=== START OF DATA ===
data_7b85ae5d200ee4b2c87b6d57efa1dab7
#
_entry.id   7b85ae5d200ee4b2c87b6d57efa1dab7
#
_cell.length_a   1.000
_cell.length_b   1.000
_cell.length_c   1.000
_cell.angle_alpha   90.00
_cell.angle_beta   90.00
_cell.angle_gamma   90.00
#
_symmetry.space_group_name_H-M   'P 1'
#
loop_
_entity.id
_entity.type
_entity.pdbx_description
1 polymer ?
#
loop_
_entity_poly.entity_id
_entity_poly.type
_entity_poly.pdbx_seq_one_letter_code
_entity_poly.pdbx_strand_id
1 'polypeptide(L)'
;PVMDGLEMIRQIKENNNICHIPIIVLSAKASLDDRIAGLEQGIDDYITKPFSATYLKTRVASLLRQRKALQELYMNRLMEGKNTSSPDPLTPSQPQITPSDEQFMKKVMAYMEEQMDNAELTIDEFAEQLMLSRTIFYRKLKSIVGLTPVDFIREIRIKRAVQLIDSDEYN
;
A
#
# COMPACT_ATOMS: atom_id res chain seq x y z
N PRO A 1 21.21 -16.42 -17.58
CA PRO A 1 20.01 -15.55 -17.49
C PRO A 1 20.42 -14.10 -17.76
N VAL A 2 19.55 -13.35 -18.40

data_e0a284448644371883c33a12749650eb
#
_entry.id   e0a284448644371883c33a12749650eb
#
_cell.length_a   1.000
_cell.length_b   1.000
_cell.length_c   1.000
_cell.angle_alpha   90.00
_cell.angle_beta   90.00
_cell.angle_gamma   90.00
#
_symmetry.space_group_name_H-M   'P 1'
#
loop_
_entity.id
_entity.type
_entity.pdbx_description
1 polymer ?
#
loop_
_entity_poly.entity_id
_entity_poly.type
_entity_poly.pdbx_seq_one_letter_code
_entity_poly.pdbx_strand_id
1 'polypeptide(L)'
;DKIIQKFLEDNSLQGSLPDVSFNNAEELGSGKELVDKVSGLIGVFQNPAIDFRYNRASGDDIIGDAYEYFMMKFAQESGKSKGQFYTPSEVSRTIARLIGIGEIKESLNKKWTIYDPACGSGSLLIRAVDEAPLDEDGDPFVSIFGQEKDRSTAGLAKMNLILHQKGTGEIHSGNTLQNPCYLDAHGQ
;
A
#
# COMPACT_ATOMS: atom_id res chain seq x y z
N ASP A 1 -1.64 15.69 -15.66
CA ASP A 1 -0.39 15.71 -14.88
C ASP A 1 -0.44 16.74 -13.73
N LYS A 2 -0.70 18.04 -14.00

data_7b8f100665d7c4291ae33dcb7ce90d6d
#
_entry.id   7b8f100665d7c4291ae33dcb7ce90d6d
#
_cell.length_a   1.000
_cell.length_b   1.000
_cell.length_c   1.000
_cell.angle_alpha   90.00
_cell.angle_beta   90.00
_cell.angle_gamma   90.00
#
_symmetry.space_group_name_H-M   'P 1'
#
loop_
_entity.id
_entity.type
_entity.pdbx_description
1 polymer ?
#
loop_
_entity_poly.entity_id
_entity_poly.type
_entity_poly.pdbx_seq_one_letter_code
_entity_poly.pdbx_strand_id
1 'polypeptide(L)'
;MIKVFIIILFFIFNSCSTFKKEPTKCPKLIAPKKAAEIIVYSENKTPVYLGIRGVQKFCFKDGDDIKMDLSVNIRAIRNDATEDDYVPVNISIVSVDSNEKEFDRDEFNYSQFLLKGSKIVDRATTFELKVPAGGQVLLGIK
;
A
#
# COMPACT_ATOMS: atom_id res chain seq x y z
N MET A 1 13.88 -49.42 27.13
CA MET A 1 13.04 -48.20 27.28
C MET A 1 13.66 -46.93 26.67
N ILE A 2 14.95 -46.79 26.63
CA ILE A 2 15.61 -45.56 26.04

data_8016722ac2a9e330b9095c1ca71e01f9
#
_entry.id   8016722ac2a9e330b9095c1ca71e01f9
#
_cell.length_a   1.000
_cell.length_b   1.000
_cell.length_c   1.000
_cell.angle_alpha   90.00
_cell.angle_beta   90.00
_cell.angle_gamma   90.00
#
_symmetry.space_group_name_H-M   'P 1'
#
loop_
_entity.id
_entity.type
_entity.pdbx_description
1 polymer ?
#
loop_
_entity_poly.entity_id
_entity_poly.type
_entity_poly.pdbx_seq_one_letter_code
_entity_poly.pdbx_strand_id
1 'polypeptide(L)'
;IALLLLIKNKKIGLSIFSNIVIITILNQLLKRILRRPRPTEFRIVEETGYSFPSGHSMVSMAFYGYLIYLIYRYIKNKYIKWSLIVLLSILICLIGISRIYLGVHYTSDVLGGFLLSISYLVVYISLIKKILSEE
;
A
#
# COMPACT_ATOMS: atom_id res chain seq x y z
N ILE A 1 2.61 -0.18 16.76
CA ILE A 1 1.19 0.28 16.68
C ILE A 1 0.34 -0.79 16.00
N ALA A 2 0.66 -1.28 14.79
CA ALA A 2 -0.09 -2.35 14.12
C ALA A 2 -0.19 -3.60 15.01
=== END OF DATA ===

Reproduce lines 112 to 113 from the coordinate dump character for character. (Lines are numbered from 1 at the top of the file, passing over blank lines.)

_cell.angle_beta   90.00
_cell.angle_gamma   90.00